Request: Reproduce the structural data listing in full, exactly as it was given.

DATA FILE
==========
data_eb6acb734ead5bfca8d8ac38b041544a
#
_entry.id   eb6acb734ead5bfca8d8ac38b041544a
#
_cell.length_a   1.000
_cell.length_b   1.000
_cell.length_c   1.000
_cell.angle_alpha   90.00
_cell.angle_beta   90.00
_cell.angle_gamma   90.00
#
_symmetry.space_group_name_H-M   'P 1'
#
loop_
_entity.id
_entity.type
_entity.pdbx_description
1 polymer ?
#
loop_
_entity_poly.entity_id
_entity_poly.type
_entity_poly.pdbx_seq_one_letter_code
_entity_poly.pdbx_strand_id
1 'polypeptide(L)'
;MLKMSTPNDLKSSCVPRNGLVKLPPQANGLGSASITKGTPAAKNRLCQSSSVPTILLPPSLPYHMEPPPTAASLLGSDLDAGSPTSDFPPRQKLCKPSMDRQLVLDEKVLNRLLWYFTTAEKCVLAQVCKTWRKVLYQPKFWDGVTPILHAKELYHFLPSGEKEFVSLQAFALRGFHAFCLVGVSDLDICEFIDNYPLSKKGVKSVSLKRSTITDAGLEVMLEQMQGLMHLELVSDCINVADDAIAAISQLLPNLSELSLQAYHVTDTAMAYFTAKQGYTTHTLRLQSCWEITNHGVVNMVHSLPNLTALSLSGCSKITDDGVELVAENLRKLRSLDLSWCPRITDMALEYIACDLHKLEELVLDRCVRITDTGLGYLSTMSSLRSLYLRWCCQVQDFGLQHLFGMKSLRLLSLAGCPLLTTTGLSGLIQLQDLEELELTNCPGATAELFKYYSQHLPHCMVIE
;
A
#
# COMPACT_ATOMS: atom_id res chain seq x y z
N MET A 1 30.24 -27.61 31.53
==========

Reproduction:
data_eb6acb734ead5bfca8d8ac38b041544a
#
_entry.id   eb6acb734ead5bfca8d8ac38b041544a
#
_cell.length_a   1.000
_cell.length_b   1.000
_cell.length_c   1.000
_cell.angle_alpha   90.00
_cell.angle_beta   90.00
_cell.angle_gamma   90.00
#
_symmetry.space_group_name_H-M   'P 1'
#
loop_
_entity.id
_entity.type
_entity.pdbx_description
1 polymer ?
#
loop_
_entity_poly.entity_id
_entity_poly.type
_entity_poly.pdbx_seq_one_letter_code
_entity_poly.pdbx_strand_id
1 'polypeptide(L)'
;MLKMSTPNDLKSSCVPRNGLVKLPPQANGLGSASITKGTPAAKNRLCQSSSVPTILLPPSLPYHMEPPPTAASLLGSDLDAGSPTSDFPPRQKLCKPSMDRQLVLDEKVLNRLLWYFTTAEKCVLAQVCKTWRKVLYQPKFWDGVTPILHAKELYHFLPSGEKEFVSLQAFALRGFHAFCLVGVSDLDICEFIDNYPLSKKGVKSVSLKRSTITDAGLEVMLEQMQGLMHLELVSDCINVADDAIAAISQLLPNLSELSLQAYHVTDTAMAYFTAKQGYTTHTLRLQSCWEITNHGVVNMVHSLPNLTALSLSGCSKITDDGVELVAENLRKLRSLDLSWCPRITDMALEYIACDLHKLEELVLDRCVRITDTGLGYLSTMSSLRSLYLRWCCQVQDFGLQHLFGMKSLRLLSLAGCPLLTTTGLSGLIQLQDLEELELTNCPGATAELFKYYSQHLPHCMVIE
;
A
#
# COMPACT_ATOMS: atom_id res chain seq x y z
N MET A 1 30.24 -27.61 31.53